Lehigh’s Greek councils are working to create a more prominent sense of community after three chapters lost university recognition within the last year.
“Instead of being backward-looking…we said, ‘What are we doing as a community to, you know, hold each other accountable, to be transparent, to make sure that we’re creating a really positive environment?’” said Ian Davis, ’18, the president of the Interfraternity Council.
Molly Bankuti, ’18, the president of the Panhellenic Council, said the loss of chapters has caused members of the Greek community to take a hard look at their own organizations and made them more willing to talk about the challenges they face.
When Sigma Chi was dissolved, two chapter members had to vacate their executive positions on IFC. Although the board was forced to make a big transition in a short period of time, Davis said the changes didn’t impact IFC’s original objectives.
Davis said IFC members have focused on reevaluating their judicial process, enacting a hard alcohol ban earlier this semester and improving communication.
Panhel has taken a similar approach after the loss of AXO, which was the first sorority chapter to lose university recognition on Lehigh’s campus since Delta Gamma in 2013.
Bankuti said the executive council has emphasized tradition while determining areas for growth and is trying to battle apathy within the social climate by involving general members in conversation and decision-making.
IFC has also joined in on the conversation. Davis said executive members have attended different organizations’ chapter meetings to maintain transparency and pass along information from different administrators on campus.
“Having conversations with people that aren’t just the (chapter) presidents — it makes it much easier to convey what you’re doing, and I think you can get a little bit more buy-in that way, too,” he said.
The councils also worked together to host a campus-wide event.
Inspired by University Production’s Spring Fest and Delta Chi’s “Chi Chella,” the councils turned Greek Week into a Greek Unity Concert. The concert was held on the UC Front Lawn on April 13.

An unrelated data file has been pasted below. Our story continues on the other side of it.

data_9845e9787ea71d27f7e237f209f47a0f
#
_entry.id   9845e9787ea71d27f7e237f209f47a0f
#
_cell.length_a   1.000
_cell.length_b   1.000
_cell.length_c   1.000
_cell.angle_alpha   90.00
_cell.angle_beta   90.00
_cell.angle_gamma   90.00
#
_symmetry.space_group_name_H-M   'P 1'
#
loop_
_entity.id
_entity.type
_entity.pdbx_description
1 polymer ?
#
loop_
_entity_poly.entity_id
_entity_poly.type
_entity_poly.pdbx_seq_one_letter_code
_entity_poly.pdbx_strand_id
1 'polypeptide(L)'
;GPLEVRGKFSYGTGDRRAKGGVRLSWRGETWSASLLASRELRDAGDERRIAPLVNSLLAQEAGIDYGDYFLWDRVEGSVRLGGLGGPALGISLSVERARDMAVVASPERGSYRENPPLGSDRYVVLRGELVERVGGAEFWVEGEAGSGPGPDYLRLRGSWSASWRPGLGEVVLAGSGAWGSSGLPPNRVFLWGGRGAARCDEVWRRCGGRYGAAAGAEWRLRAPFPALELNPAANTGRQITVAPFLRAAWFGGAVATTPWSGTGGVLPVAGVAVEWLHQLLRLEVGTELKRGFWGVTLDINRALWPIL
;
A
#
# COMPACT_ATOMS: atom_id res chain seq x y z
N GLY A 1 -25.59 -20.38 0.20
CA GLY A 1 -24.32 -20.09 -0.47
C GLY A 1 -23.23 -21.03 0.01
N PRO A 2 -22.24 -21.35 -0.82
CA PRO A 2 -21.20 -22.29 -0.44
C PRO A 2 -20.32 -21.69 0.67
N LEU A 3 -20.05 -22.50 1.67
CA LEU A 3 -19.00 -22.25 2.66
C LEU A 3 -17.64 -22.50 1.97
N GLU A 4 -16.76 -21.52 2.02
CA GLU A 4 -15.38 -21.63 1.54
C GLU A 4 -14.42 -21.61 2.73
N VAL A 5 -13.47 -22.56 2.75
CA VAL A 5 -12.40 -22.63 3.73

“We want to strengthen ties and relations with students not involved in Greek life,” said Erin Garrity, ’18, the vice president of Greek relations for Panhel.
Creating a sense of community between affiliated and non-affiliated students has always been a challenge for the councils. However, it has taken on a new meaning with members of dissolved organizations still on campus.
Bankuti said although the members of AXO made mistakes that warranted the dissolution, they did make positive contributions to the community for a long time.
“First and foremost, these people are our friends, and even if they’re no longer recognized as members of our community, they’re still part of the Lehigh community,” she said. “It’s something that we’ve been trying to really promote — to make sure that they are not feeling alienated and they are not becoming really cut off from the rest of us.”
Bankuti said Panhel has tried to motivate women to make personal connections and have conversations with former members.
Other Lehigh students have noticed these efforts.
“I think IFC, Panhel and the (Cultural Greek Council) are all taking really important steps to improve unity in Greek culture, which is really important to Lehigh,” Danielle Okun, ’21, said.
Unity can only remain a priority, however, if students continue to work toward positive changes.
“As we see chapters that are dissolved, it’s a reminder to the chapters that still exist that there is a standard we expect,” Bankuti said. “If they don’t meet the standard the university sets, they won’t be recognized anymore.”